Libya Says Protesters Agree To Reopen Major Oilfield
TRIPOLI, Jan 2 (Reuters) – Libya hopes to resume oil production at one of its largest oilfields, El Sharara, within three days after protesters agreed to suspend their two-month stoppage, officials said on Thursday.
Tribesmen calling for greater local power have held the 350,000 barrels per day field blocked since the end of October, one of many disruptions that have crippled Libya's vital oil sector.
Oil prices fell below $110 a barrel on the news.
The defence ministry said the protesters had agreed to suspend their strike after the government agreed to listen to their demands, a ministry spokesman said.
"They agreed to lift the blockage," the spokesman said.
The field supplies crude from the Zawiya export terminal, unaffected by any disruption, and feeds the 120,000 bpd Zawiya refinery.
Libya's State National Oil Corp (NOC) hoped to resume output in three days, NOC spokesman Mohamed al-Harari said on Thursday.
"Engineers are preparing the field to restart production," he said.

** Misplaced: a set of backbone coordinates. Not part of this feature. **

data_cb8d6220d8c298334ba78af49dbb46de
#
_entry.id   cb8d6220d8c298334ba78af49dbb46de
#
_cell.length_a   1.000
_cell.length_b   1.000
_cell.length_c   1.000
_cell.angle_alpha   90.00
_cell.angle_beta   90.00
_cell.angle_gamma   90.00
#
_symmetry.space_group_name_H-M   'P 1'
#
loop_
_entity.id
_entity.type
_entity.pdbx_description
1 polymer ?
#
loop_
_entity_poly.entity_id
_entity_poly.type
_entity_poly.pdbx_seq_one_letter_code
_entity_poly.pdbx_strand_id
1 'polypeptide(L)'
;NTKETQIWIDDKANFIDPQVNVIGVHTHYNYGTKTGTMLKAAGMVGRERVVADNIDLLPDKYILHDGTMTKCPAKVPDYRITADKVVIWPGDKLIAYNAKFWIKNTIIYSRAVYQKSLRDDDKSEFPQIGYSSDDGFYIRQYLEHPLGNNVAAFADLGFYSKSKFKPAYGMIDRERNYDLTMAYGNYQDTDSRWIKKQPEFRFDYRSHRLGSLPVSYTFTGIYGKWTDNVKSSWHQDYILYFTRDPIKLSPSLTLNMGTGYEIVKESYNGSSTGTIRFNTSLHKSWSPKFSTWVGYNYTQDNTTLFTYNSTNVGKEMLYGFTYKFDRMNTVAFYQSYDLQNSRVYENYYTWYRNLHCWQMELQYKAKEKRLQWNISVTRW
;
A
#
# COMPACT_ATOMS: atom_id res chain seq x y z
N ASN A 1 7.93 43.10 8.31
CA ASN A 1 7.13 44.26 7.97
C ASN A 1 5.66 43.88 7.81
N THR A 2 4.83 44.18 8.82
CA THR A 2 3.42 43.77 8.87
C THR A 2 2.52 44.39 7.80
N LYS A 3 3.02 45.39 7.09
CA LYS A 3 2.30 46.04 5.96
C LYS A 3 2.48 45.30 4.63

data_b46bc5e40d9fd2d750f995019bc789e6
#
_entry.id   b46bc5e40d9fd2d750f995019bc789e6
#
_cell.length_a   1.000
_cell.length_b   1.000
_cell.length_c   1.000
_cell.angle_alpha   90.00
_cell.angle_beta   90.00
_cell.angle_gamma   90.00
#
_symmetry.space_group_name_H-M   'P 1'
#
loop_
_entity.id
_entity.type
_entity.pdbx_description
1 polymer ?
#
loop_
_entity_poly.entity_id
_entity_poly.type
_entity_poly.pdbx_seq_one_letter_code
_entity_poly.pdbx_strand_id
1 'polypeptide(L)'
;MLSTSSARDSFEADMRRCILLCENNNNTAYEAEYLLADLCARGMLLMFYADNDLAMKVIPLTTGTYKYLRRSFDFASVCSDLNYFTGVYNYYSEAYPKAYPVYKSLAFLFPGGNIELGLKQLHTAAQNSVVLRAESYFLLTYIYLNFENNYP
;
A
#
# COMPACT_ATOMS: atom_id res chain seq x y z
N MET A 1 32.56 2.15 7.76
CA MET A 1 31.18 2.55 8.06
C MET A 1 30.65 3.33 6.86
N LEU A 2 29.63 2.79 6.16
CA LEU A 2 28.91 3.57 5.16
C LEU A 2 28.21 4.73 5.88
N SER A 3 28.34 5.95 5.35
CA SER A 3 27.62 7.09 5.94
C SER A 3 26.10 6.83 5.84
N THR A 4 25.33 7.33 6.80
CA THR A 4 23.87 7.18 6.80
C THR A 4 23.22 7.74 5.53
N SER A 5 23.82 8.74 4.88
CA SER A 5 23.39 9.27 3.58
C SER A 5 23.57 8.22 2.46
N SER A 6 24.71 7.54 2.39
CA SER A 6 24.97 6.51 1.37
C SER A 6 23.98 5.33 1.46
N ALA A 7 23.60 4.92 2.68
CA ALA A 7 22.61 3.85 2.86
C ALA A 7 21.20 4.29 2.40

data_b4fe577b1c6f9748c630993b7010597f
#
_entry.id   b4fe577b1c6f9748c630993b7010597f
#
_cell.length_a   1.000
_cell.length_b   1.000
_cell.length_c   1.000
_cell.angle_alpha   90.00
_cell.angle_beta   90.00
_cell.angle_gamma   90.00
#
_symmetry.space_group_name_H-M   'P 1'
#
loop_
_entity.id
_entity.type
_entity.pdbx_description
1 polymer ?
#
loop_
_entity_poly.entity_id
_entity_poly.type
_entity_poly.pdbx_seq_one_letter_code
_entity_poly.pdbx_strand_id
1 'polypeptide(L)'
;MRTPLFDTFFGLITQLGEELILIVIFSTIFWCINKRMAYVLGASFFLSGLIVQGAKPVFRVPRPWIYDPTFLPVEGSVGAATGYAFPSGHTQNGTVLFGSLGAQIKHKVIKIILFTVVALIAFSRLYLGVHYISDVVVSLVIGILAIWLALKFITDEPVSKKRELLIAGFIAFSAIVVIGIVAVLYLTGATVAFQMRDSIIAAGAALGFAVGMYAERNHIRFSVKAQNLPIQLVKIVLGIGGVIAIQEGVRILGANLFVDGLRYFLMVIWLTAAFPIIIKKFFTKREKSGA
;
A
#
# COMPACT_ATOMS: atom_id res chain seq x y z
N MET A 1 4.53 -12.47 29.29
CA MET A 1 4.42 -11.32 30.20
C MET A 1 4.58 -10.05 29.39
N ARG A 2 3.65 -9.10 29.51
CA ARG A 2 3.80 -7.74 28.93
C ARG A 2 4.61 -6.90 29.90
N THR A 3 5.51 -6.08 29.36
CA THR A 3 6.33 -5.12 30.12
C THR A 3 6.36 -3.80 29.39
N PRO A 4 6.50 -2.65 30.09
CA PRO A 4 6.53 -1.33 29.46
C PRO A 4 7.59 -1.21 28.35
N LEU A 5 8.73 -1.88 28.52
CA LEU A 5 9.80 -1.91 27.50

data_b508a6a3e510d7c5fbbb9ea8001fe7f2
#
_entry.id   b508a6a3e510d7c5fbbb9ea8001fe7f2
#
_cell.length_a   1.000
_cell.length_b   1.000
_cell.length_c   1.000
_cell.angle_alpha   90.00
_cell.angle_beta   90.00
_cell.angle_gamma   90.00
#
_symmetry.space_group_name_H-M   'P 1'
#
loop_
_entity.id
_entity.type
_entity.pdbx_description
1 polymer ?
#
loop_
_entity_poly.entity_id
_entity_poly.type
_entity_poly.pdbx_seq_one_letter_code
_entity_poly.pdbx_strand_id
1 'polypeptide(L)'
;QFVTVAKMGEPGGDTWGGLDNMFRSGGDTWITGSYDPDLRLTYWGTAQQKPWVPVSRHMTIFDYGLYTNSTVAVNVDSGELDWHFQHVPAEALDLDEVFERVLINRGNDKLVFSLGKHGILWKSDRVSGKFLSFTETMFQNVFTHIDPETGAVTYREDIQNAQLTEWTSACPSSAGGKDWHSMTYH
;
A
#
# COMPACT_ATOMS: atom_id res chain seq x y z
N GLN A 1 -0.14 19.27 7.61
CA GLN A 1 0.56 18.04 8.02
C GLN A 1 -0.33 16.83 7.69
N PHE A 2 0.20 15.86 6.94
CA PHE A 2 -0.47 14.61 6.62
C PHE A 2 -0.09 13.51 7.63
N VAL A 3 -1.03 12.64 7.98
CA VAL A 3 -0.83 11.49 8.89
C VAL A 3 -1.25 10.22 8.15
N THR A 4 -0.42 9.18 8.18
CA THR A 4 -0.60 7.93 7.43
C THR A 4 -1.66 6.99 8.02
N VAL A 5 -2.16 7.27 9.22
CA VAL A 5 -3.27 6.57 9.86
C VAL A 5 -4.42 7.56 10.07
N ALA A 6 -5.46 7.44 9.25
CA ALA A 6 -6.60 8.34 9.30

The protesters had demanded the setting up of a local council and granting national identity cards for tribesmen form the minority of Tuareg.
"Information out of Libya needs to be taken with some caution until confirmed by facts, but this could bring a temporary increase in Libya production to about 600,000 barrels a day," said oil analyst Olivier Jakob of Petromatrix in Zug.
"Exports from Sharara would be easier to materialise if the protests are indeed lifted as the field exports from the port of Zawiya, and that port is open."
Militias and tribesmen have seized ports and oilfields across Libya to press for political or financial demands, cutting output to around 220,000 bpd from 1.4 million bpd in July. Oil is the main source for the budget and for the funding of food imports.
Western powers fear the North African country will slide into instability as the government struggles to rein in militias that helped topple Muammar Gaddafi in 2011, but kept their arms.
Prime Minister Ali Zeidan has said the government will act against the oil strikes but its nascent army, still in training, it too weak to tackle heavily armed protesters, analysts say.
(Reporting by Ulf Laessing and Julia Payne; editing by William Hardy)
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